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The ChIndia Paradigm
"What we are witnessing is thus not 'emerging' Asia, but the 're-emergence' of a continent that comprises 60 per cent of humanity. Its two giants, India and China, are especially determined, as Indian author Ashutosh Sheshabalaya recently put it, 'to return to their 19th-century status, when they accounted for well over half of world economic output'."
Fan Gang, China Reform Foundation; Michael Garrett, Executive Vice President of Nestle SA; and Jean-Pierre Lehmann, Professor at IMD, Lausanne, Switzerland.
There is growing awareness (and concern) today about the simultaneous emergence of Asia's two giants, China and India, or ChIndia. Factors stoking such attention include the Davos World Economic Forum summit in February 2006, which was almost wholly focused on ChIndia, as well as the buyout of IBM's personal computer division by China's Lenovo and the unexpected bid for European steel giant Arcelor by the Indian-owned Mittal group.

An Ernst & Young study has identified a significant chunk of businesses in Britain fearful of succumbing as early as 2011 to ChIndia, largely because of an inability to engage proactively with such forces of globalization (this, in spite of the fact that Britain is one of Europe's most globalized markets). Elsewhere, countries from Bangladesh through Mauritius to Mexico face major challenges in retaining relevance, given the huge gains by China and India after the freeing up of world textile trade.

Hard facts and trend analysis is required to give meaning to actions by policy makers, especially in a time of such rapid paradigm shifts. There is very little information about what exactly ChIndia means.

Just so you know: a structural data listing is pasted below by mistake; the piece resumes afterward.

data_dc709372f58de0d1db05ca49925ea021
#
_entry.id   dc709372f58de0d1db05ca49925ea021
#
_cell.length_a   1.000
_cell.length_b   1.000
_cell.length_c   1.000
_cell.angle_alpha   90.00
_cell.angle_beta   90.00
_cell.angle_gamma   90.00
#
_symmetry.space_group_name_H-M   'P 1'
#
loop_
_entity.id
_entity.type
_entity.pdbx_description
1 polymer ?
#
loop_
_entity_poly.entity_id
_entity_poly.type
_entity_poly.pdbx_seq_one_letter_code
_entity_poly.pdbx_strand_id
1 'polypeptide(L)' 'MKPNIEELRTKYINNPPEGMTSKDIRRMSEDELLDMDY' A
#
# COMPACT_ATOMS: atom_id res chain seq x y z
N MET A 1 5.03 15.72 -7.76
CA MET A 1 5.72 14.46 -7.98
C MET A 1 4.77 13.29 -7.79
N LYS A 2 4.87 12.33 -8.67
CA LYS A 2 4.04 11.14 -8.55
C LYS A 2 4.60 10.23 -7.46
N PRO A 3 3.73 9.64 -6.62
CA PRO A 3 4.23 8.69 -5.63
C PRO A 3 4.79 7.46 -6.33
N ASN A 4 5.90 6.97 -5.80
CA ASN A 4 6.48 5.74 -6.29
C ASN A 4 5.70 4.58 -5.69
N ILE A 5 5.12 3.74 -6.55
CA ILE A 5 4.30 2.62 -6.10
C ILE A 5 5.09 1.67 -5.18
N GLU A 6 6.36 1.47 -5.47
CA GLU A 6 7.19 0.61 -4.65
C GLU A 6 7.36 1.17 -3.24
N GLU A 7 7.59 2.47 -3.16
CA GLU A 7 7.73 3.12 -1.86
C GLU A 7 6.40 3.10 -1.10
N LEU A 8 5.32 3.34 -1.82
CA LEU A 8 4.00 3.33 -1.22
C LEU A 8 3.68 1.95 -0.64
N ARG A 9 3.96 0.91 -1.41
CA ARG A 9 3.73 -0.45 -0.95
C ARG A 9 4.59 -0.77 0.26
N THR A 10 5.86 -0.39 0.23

What are the areas where China and India complement, where they are on parallel tracks, and where they (will) compete?
How does ChIndia measure up economically to the European Union, or the US, or the Western world?
Are their gaps in ChIndia's industrial future which Europe and the US can plug? Where does Japan fit in the ChIndia paradigm?
Does ChIndia's rise entail zero-sum issues for the international economy (given their massive populations), or at least partial win-wins; do some of the latter need to be already pre-empted by policy makers?
What is the future of the global exchange rate regime, given that the currencies of these two giant and fast growing economies have a massive purchasing power misalignment with the US dollar (or the Euro and yen)?
At what development / per capita income thresholds will China and India follow Western-style market trajectories, and make larger investments in environmental protection?
Does their current exclusion from the G-8 make sense any longer, given that their economic growth is of global concern?
Where do Africa, southeast Asia and Latin America fit in relation to ChIndia? Will they at some stage have to re-orient, away from Western markets ?
These are some of the issues addressed by IndiaAdvisory.

For some early insights on ChIndia, please click here.

To read Ashutosh Sheshabalaya's analysis on the ChIndian Locomotive and the World in The Globalist, Washington DC, please click here.

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